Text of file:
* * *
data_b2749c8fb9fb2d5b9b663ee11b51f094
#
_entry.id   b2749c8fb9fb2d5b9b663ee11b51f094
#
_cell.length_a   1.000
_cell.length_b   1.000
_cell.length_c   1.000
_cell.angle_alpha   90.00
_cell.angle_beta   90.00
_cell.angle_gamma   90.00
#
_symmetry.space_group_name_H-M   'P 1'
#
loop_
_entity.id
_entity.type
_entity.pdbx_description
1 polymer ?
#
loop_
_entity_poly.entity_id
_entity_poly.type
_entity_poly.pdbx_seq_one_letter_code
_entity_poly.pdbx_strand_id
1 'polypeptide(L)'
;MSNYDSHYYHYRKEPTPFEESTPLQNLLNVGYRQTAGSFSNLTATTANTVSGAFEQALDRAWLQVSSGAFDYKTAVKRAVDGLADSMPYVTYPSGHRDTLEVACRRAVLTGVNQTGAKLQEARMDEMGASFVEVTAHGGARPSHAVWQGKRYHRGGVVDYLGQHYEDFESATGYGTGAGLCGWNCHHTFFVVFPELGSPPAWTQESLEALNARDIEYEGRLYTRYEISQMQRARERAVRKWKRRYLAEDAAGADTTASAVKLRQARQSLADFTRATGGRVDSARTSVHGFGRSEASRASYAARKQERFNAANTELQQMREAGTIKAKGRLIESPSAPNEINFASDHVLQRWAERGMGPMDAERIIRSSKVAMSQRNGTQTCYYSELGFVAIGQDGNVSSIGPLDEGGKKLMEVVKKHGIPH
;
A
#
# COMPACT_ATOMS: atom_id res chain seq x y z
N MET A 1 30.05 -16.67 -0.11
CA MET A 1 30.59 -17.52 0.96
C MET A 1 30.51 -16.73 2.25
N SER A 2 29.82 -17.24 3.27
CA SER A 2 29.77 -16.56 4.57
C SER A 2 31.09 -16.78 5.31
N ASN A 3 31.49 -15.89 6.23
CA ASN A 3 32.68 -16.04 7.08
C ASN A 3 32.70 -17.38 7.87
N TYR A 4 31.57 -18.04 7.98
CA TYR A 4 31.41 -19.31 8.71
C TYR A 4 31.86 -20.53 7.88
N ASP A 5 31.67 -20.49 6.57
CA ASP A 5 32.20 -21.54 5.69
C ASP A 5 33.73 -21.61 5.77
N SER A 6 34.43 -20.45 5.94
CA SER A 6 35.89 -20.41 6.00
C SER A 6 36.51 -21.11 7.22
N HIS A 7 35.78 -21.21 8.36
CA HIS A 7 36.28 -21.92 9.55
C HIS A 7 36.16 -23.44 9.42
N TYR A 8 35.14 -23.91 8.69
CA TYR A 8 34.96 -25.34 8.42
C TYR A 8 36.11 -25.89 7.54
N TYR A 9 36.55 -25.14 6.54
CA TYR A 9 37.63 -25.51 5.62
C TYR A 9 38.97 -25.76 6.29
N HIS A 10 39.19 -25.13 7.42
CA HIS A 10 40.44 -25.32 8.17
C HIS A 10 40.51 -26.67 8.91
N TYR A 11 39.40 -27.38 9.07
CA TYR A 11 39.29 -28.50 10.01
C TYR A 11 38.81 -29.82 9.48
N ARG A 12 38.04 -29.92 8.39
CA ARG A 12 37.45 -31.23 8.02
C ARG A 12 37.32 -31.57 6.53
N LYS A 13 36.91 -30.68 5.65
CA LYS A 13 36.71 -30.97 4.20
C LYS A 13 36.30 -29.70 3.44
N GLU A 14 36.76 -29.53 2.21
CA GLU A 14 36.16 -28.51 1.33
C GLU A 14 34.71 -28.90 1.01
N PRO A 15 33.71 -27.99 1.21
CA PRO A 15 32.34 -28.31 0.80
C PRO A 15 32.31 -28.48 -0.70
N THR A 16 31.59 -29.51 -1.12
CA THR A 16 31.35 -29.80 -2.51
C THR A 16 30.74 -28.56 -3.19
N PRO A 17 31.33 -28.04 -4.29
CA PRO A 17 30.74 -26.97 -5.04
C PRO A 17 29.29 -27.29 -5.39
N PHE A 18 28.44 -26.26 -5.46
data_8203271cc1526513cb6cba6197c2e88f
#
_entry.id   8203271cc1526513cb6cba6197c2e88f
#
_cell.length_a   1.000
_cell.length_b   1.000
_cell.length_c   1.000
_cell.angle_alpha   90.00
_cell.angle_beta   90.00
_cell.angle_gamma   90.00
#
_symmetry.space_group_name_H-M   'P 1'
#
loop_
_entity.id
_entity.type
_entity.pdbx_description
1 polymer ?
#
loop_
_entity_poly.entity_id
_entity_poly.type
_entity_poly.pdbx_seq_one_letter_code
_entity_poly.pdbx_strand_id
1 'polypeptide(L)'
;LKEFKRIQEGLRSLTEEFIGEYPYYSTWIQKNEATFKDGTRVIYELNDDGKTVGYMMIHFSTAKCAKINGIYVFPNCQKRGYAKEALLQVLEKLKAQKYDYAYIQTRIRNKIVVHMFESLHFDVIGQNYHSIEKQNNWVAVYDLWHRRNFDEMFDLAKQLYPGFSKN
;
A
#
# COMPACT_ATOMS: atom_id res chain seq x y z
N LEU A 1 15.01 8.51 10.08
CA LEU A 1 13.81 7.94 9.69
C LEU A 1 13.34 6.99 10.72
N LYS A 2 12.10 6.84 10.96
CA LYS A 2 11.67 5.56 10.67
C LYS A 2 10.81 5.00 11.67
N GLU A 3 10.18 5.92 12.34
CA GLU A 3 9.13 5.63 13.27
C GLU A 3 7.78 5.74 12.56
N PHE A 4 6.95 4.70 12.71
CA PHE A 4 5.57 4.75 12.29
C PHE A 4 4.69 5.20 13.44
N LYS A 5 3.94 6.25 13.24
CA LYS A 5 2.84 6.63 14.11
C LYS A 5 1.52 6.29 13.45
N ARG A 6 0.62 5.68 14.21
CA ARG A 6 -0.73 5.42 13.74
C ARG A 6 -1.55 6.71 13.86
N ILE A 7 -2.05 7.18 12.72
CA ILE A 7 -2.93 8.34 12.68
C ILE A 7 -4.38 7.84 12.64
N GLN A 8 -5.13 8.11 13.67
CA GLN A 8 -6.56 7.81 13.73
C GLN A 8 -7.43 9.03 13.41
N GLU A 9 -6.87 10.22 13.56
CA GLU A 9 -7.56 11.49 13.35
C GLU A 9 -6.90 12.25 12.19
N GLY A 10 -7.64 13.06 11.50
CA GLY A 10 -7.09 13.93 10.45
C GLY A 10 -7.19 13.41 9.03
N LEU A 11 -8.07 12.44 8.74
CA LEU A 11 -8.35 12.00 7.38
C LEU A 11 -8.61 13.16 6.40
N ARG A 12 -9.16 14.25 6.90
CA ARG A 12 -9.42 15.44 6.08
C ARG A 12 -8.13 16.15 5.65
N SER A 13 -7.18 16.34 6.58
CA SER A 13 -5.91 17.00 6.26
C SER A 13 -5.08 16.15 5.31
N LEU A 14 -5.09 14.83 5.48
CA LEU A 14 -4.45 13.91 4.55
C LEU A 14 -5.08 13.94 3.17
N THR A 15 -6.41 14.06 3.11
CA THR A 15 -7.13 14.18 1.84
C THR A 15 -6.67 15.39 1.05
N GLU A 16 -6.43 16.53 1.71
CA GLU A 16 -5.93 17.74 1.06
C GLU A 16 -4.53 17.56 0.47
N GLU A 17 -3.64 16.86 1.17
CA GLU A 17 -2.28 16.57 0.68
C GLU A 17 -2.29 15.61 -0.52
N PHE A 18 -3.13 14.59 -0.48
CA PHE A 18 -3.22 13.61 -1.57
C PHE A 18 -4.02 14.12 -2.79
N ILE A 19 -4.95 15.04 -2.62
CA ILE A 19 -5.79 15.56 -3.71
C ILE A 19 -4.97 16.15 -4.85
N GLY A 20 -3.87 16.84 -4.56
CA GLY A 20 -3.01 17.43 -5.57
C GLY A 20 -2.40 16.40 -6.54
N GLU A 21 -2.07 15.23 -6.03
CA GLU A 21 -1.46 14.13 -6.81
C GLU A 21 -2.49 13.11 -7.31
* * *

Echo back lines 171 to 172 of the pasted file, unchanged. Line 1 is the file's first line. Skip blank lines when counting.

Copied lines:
CA GLY A 20 -3.01 17.43 -5.57
C GLY A 20 -2.40 16.40 -6.54